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Associations between arrhythmia episodes and temporally and spatially resolved black carbon and particulate matter in elderly patients
  1. Antonella Zanobetti1,
  2. Brent A Coull2,
  3. Alexandros Gryparis3,
  4. Itai Kloog1,4,
  5. David Sparrow5,
  6. Pantel S Vokonas5,
  7. Robert O Wright1,6,
  8. Diane R Gold1,6,
  9. Joel Schwartz1
  1. 1Environmental Epidemiology and Risk Program, Harvard School of Public Health, Boston, Massachusetts, USA
  2. 2Department of Biostatistics, Harvard School of Public Health, Boston, Massachusetts, USA
  3. 3Department of Hygiene, Epidemiology and Medical Statistics, University of Athens Medical School, Athens, Greece
  4. 4The Department of Geography and Environmental Development, Ben-Gurion University of the Negev, Beer Sheva, Israel
  5. 5Department of Medicine, VA Normative Aging Study, Veterans Affairs Boston Healthcare System, Boston University School of Medicine, Boston, Massachusetts, USA
  6. 6Channing Laboratory, Department of Medicine, Brigham and Women's Hospital, Harvard Medical School, Boston, Massachusetts, USA
  1. Correspondence to Dr Antonella Zanobetti, Department of Environmental Health, Exposure Epidemiology and Risk Program, Harvard School of Public Health, 401 Park Drive, Landmark Center, Suite 415, P.O. Box 15698, Boston, MA 02215, USA; azanobet{at}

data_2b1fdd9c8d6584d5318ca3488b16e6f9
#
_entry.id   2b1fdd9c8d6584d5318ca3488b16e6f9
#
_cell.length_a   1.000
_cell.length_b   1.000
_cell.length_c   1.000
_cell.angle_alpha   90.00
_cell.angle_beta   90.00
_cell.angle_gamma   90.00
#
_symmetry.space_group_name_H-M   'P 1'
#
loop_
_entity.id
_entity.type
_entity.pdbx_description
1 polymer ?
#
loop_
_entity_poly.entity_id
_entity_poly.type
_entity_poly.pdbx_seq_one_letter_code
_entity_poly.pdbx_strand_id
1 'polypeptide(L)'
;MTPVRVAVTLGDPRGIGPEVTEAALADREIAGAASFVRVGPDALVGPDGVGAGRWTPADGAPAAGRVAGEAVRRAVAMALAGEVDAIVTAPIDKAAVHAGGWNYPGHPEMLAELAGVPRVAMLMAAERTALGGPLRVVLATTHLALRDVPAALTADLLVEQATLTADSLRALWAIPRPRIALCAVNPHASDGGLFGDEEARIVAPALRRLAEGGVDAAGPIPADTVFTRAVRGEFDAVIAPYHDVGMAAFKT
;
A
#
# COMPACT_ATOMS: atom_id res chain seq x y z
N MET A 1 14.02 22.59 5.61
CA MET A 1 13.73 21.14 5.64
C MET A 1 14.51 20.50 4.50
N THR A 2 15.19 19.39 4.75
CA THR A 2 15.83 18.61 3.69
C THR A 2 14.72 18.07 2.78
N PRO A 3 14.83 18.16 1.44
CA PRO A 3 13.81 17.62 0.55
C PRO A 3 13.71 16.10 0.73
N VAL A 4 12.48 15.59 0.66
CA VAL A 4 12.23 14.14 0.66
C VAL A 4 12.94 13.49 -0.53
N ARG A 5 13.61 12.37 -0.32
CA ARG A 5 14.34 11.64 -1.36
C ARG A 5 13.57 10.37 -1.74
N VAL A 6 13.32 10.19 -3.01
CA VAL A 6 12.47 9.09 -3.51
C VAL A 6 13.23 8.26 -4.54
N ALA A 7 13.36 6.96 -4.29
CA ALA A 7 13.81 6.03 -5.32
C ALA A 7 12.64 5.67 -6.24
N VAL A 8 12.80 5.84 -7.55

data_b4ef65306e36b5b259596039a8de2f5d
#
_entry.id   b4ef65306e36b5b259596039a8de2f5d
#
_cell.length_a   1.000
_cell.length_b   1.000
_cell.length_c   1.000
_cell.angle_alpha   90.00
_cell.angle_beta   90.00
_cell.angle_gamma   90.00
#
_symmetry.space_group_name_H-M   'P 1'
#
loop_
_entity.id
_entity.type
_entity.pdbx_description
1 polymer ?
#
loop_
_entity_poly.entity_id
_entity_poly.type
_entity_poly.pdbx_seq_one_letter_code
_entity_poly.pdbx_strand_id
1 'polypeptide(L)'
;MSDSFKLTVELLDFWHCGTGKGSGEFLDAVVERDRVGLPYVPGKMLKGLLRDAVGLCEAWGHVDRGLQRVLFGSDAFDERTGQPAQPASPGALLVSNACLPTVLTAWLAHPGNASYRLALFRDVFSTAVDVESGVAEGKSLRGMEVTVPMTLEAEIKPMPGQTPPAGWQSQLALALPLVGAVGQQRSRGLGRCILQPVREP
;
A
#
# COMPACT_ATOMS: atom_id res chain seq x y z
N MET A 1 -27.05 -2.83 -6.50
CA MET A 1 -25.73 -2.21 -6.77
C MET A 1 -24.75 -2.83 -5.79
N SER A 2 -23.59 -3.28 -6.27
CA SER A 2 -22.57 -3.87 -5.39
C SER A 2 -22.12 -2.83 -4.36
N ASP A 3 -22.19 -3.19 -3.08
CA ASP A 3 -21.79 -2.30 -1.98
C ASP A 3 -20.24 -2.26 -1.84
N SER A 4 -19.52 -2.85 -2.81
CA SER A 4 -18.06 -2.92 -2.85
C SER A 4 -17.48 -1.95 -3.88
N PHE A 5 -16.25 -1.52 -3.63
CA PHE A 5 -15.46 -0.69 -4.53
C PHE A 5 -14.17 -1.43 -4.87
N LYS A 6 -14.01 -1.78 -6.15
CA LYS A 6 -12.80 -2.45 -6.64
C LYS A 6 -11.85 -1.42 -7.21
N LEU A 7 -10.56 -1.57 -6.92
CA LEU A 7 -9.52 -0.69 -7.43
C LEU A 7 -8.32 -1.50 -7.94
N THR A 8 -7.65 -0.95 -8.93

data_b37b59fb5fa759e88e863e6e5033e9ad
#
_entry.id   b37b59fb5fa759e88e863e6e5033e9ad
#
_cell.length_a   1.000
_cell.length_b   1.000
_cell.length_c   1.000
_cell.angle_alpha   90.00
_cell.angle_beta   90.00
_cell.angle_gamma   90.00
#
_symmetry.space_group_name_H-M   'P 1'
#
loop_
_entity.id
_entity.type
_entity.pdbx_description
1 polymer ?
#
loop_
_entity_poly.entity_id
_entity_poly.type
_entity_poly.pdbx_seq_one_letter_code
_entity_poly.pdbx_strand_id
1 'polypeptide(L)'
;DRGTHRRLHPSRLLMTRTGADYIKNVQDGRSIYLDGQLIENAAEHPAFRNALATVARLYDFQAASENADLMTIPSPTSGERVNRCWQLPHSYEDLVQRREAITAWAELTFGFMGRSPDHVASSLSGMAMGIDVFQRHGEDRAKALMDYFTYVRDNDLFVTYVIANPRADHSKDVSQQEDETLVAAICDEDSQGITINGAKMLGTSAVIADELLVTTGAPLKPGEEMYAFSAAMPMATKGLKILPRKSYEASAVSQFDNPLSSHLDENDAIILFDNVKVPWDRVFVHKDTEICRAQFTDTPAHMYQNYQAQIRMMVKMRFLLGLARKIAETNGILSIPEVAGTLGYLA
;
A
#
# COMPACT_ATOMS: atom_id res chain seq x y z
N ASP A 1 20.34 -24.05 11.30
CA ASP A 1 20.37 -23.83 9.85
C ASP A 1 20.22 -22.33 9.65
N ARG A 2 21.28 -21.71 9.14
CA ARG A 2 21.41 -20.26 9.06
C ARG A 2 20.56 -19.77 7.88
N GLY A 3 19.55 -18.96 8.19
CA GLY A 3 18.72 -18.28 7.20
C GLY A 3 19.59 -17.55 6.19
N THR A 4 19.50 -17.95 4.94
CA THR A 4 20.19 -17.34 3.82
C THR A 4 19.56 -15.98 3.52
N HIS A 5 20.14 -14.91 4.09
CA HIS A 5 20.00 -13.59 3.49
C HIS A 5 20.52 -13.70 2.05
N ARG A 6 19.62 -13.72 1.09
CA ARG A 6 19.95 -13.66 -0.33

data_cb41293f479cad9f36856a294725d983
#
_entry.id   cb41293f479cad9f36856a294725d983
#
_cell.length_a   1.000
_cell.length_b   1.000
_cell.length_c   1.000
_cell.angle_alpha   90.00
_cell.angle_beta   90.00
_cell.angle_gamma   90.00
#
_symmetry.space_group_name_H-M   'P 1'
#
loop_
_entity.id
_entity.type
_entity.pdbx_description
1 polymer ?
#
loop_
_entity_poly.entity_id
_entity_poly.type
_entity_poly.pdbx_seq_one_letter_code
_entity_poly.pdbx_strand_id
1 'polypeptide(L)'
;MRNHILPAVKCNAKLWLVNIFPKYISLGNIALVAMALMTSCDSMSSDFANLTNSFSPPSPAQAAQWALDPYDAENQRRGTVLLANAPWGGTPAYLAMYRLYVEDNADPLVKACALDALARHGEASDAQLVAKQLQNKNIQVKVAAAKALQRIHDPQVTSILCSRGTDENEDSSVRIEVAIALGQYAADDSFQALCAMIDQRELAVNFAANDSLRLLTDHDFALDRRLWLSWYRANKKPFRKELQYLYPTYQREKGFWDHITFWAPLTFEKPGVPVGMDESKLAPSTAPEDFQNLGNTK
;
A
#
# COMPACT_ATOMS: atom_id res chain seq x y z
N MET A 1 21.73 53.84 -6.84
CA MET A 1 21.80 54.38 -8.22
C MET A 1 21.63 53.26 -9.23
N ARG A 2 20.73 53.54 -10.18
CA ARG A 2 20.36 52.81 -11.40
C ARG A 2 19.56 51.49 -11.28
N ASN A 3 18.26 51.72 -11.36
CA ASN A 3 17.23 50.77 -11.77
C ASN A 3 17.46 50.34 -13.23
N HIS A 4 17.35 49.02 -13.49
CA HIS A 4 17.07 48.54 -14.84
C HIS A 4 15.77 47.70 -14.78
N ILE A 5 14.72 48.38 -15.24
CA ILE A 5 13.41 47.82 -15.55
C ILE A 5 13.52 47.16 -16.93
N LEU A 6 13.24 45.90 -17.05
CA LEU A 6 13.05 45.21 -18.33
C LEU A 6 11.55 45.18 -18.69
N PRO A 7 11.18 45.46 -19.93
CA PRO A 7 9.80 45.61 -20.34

Objectives Ambient air pollution has been associated with sudden deaths, some of which are likely due to ventricular arrhythmias. Defibrillator discharge studies have examined the association of air pollution with arrhythmias in sensitive populations. No studies have assessed this association using residence-specific estimates of air pollution exposure.

Methods In the Normative Aging Study, we investigated the association between temporally resolved and spatially resolved black carbon (BC) and PM2.5 and arrhythmia episodes (bigeminy, trigeminy or couplets episodes) measured as ventricular ectopy (VE) by 4 min ECG monitoring in repeated measures of 701 subjects, during the years 2000–2010. We used a binomial distribution (having or not a VE episode) in a mixed effect model with a random intercept for subject, controlling for seasonality, temperature, day of the week, medication use, smoking, having diabetes, body mass index and age. We also examined whether these associations were modified by genotype or phenotype.

Results We found significant increases in VE with both pollutants and lags; for the estimated concentration averaged over the 3 days prior to the health assessment, we found increases in the odds of having VE with an OR of 1.52 (95% CI 1.19 to 1.94) for an IQR (0.30 μg/m3) increase in BC and an OR of 1.39 (95% CI 1.12 to 1.71) for an IQR (5.63 μg/m3) increase in PM2.5. We also found higher effects in subjects with the glutathione S-transferase theta-1 and glutathione S-transferase mu-1 variants and in obese (p<0.05).

Conclusions Increased levels of short-term traffic-related pollutants may increase the risk of ventricular arrhythmia in elderly subjects.

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